In game two the teams went the other way. In the second, Groh singled, then came home on another single by left fielder Harry LaRoss. It was the only run that starter Marty O’Toole gave up, but Cincinnati starter Pete Schneider picked up his first win of the season by throwing a complete game shutout. For the day Hall of Fame shortstop Honus Wagner went one for seven with an RBI, while fellow Hall of Fame player Max Carey went one for seven and scored a run.

In St. Louis, the two teams split the double-header. In game one the Cards routed Chicago 6-0. The hitting stars were Lee Magee and Dots Miller. Magee scored two runs and had an RBI while going two for two with two walks. Miller went two for four, but drove in three runs. Pitcher Bill Doak threw a complete game shutout.

In the nightcap, with the scored tied 2-2, the Cubs erupts for six runs in the fifth. Tommy Leach two runs, Vic Saier had three RBIs, and Hall of Fame catcher Roger Bresnahan had both a run and an RBI from the eight hole. With the score 8-2, St. Louis rallied for two runs in the eighth before Cubs ace Hippo Vaughn entered the game. He gave up one more run, but then shut down St. Louis to record his only save of the season and see Chicago pull off an 8-5 victory.  Hall of Fame umpire Bill Klem had the plate for both games.

At the end of the day, Cincy stood in second place, five games behind the Giants, while the Pirates held down fifth place (and were the highest placed team with a losing record). The Cubs were in third and the Cards in fourth. By the end of the season the Cards had risen to third, the Cubs were fourth, the Reds had slipped to last, nine games below seventh place Pittsburgh.

One major trade occurred that day. The last place Braves sent Hub Perdue, a 2-5 pitcher to St. Louis. They got back first baseman Possum Whitted and utility outfielder Ted Cather. Whitted moved into the clean up spot for the Braves and Cather became part of an outfield platoon. Both men were instrumental in the “Miracle Braves” run to the NL pennant and the World Series triumph in 1914. The run began 6 July when Boston ran off seven of eight wins to start the climb to the top.

 

 

 

 

A Baker’s Dozen Things You Should Know About Dummy Hoy

June 18, 2014
Dummy Hoy

Dummy Hoy

1. William Hoy was born in Ohio in 1862.

2. He contracted meningitis at age three. He lost his hearing and his speech. By trade he became a shoemaker. By preference, a ballplayer.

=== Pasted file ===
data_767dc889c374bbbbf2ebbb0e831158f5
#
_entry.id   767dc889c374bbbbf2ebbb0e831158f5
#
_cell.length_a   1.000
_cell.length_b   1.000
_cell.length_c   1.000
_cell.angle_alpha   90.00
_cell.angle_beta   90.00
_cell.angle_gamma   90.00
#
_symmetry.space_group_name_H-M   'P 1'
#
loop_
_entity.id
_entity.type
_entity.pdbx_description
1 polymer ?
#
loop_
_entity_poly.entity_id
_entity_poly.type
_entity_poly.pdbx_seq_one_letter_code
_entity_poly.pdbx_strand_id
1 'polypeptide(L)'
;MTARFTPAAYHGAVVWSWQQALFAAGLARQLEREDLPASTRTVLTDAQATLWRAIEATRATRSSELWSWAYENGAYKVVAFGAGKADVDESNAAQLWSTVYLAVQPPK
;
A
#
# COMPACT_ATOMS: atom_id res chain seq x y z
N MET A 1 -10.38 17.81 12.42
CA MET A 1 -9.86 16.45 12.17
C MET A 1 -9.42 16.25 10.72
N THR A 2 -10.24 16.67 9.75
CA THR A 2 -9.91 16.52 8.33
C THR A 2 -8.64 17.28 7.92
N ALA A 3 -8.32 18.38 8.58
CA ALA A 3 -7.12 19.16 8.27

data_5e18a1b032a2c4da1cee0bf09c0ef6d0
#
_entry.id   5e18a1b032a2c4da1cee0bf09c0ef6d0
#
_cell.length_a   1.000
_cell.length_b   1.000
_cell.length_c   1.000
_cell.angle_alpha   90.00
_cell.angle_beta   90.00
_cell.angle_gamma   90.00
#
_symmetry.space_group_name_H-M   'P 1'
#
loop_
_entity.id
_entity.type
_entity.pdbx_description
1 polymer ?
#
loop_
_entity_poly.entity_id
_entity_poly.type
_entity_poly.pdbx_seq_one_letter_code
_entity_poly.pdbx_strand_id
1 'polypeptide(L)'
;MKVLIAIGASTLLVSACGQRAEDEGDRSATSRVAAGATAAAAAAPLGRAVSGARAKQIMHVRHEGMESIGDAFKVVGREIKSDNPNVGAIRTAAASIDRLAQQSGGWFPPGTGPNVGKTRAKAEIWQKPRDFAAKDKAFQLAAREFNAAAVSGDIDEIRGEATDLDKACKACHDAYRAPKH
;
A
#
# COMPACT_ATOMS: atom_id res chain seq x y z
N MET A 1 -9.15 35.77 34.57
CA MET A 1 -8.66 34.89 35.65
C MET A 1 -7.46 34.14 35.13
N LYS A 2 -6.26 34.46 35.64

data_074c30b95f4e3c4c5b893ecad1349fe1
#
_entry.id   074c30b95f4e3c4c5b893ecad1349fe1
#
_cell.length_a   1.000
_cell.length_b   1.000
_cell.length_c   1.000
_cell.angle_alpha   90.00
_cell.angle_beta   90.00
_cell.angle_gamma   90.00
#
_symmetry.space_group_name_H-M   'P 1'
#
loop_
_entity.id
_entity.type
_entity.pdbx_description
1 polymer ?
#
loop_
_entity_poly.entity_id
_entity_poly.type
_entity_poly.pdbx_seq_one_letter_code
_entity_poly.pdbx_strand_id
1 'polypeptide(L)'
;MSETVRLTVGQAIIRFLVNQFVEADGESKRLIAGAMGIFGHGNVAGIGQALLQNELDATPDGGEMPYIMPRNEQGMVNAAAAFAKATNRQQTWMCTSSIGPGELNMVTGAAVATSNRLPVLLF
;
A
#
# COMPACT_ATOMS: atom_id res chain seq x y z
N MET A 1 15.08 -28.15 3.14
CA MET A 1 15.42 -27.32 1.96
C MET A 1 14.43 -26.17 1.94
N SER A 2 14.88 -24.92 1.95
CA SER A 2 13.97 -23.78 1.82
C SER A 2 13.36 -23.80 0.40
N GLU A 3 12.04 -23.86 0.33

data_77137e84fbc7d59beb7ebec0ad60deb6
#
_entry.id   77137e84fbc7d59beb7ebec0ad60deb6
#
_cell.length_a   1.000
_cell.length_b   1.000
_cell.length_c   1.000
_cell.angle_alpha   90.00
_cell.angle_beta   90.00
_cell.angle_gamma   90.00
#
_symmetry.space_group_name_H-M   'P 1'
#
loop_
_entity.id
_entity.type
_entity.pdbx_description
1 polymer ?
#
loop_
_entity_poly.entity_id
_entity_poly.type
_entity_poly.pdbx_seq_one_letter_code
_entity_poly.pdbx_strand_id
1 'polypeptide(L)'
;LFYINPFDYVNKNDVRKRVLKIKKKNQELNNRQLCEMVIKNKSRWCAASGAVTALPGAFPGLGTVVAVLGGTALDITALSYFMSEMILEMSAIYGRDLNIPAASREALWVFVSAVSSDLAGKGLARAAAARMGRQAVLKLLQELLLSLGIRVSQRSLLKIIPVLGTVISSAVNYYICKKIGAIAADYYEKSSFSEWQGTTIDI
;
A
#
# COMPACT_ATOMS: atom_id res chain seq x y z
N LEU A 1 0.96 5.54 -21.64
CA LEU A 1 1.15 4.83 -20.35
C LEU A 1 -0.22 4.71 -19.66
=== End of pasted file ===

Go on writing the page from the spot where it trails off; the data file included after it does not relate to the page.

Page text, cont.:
3. After a number of teams turned him down because of his “handicap”, he signed with Oshkosh (Wisconsin) in 1886. He stayed there through 1887.

4. The Washington Nationals (not the current team) signed him in 1888 to play the outfield. By this point the “Dummy” nickname was already attached to him. It’s hard to tell if he liked it or not, but he accepted and tolerated it. By this point he was so well-known by the nickname that he would insist fans call him by it rather than his given name. That season he led the National League in stolen bases.

5. In 1889 playing centerfield he threw out three runners at home in one game. It was a record that has been tied but not broken.

6. In 1890 he joined the Player’s League team in Buffalo. After the failure of the league, he went to St. Louis in the American Association where he led the league in walks.

7. He spent the 1890s playing with Washington, Cincinnati, and Louisville. While with the latter team, he played with Honus Wagner and roomed with Tommy Leach.

8. In 1900 he moved to the Western League (minor league) team in Chicago where he played one season. The next year Ban Johnson renamed the Western League the American League and began competing with the National League as a Major League. Hoy was the White Stockings (now White Sox) original right fielder. The Sox won the pennant. It was Hoy’s only championship.

9. His last big league season was 1902. He was back at Cincinnati in the NL and on 16 May came to bat against Dummy Taylor, the first meeting between the two premier mute players of the era. Hoy got a single.